Ney to Convene Evaluation of Evacuation
House Administration Chairman Bob Ney (R-Ohio) said Tuesday his panel will hold an oversight hearing to evaluate last week’s evacuation of the Capitol complex.
The Ohio lawmaker said the hearing, to be held after the Memorial Day recess, will focus on the evacuation process and also will address questions raised by House Members about the procedures used during the incident, which was triggered when a small aircraft violated restricted airspace.
“The purpose is to analyze what did happen,” said Ney, who noted that he remains supportive of the decisions made by Congressional law enforcement officials.
“I had no doubt we had to evacuate the Capitol,” Ney told a group of Ohio high school students during a videoconference from his office in the Longworth House Office Building on Tuesday morning. “I thought the Capitol Hill police acted correctly.”
But Ney said he does plan to address concerns raised by Del. Eleanor Holmes Norton (D-D.C.), who has questioned why other buildings in the District of Columbia were not evacuated during the scare.
Additionally, Ney said the hearing could also address various suggestions he has received from House lawmakers in recent days, ranging from changes in evacuation procedures to one proposal to reconstruct Andrews Air Force Base as a public airport while converting Ronald Reagan Washington National Airport into an Air Force facility. (The latter suggestion, Ney noted, would not fall under his committee’s jurisdiction.)
The Wednesday evacuation was prompted when a Cessna 150, a small, two-seat aircraft, entered the Washington Air Defense Identification Zone, an area marked by a 17-mile radius around the Washington Monument that is off-limits to all but government, medical and military aircraft as well as pre-approved commercial flights.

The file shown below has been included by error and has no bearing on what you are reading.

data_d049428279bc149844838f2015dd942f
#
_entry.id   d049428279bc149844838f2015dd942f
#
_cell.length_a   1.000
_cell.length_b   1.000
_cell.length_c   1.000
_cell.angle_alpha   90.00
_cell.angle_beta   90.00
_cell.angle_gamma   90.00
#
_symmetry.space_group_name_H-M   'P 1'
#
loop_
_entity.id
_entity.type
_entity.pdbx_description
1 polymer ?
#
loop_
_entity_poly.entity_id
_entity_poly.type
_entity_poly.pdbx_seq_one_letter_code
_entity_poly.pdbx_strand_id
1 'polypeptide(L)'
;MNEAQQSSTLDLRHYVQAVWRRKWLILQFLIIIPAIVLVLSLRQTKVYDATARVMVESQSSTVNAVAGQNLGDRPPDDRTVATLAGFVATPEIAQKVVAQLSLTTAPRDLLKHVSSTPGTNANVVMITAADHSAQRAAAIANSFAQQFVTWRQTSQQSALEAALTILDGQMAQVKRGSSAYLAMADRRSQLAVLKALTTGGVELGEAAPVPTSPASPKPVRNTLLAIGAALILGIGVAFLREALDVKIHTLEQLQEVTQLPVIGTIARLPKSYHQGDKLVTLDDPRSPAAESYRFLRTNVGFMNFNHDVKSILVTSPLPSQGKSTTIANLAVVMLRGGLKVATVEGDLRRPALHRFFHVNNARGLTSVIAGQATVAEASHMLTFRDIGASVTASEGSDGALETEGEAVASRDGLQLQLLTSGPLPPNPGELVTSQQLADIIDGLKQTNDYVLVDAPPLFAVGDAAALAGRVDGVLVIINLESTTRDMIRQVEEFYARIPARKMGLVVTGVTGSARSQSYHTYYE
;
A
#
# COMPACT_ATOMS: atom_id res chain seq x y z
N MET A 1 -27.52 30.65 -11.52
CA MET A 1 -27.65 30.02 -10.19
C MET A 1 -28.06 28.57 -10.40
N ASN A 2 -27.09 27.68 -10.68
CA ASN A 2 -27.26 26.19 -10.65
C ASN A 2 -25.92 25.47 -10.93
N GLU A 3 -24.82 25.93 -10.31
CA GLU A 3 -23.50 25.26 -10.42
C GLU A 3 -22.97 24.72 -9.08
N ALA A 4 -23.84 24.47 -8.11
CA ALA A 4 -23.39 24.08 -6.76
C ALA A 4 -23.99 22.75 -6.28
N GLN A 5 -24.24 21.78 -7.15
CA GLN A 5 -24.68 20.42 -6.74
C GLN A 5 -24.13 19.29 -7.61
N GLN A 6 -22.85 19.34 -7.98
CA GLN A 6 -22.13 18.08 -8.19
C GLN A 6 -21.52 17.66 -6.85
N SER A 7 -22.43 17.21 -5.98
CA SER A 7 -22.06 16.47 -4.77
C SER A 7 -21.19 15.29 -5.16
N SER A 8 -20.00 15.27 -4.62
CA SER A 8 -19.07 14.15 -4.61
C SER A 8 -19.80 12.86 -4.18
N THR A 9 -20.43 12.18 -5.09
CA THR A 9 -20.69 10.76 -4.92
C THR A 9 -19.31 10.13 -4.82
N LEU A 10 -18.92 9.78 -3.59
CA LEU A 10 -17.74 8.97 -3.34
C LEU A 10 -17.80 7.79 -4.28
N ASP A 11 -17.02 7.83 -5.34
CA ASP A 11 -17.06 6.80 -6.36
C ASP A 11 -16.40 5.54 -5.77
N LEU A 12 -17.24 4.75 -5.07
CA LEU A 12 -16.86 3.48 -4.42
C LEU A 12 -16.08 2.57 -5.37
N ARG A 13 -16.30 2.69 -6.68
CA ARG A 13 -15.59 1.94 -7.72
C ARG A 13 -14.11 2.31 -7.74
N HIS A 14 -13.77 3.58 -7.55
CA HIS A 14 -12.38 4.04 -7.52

Pilot Jim Sheaffer and passenger Troy Martin, a student pilot, had apparently became lost after taking off from Smoketown, Pa., en route to an air show in North Carolina, and entered the air space near the Capitol and the White House.
Their aircraft was eventually forced down by two F-16 jets and a Blackhawk helicopter, and federal officials took the pair into custody after they landed in Frederick, Md., and then subsequently released the duo.
Although a witness list has yet to be finalized, members of the Capitol Police Board will likely be asked to testify before the panel.
A Capitol Police spokesman was not available for comment Tuesday, but Senate Sergeant-at-Arms Bill Pickle defended the evacuation, stating the process worked “exceptionally well” given the 30,000 to 40,000 individuals involved.
“If we had to do it over again, we’d do it the same way,” Pickle said. “The chief made the right decision” to evacuate the building.
Pickle also criticized statements made by security experts quoted in media reports who asserted that evacuating thousands of people from the buildings could have created additional dangers if the aircraft been loaded with explosives or biohazards.
“We have spent an awful lot of time researching evacuations,” Pickle said.
Although a public hearing would be a “wonderful opportunity” to discuss the evacuation itself, Pickle added, an open forum could also curtail substantive discussions about emergency procedures, which he said would need to be addressed in a closed meeting because of security concerns.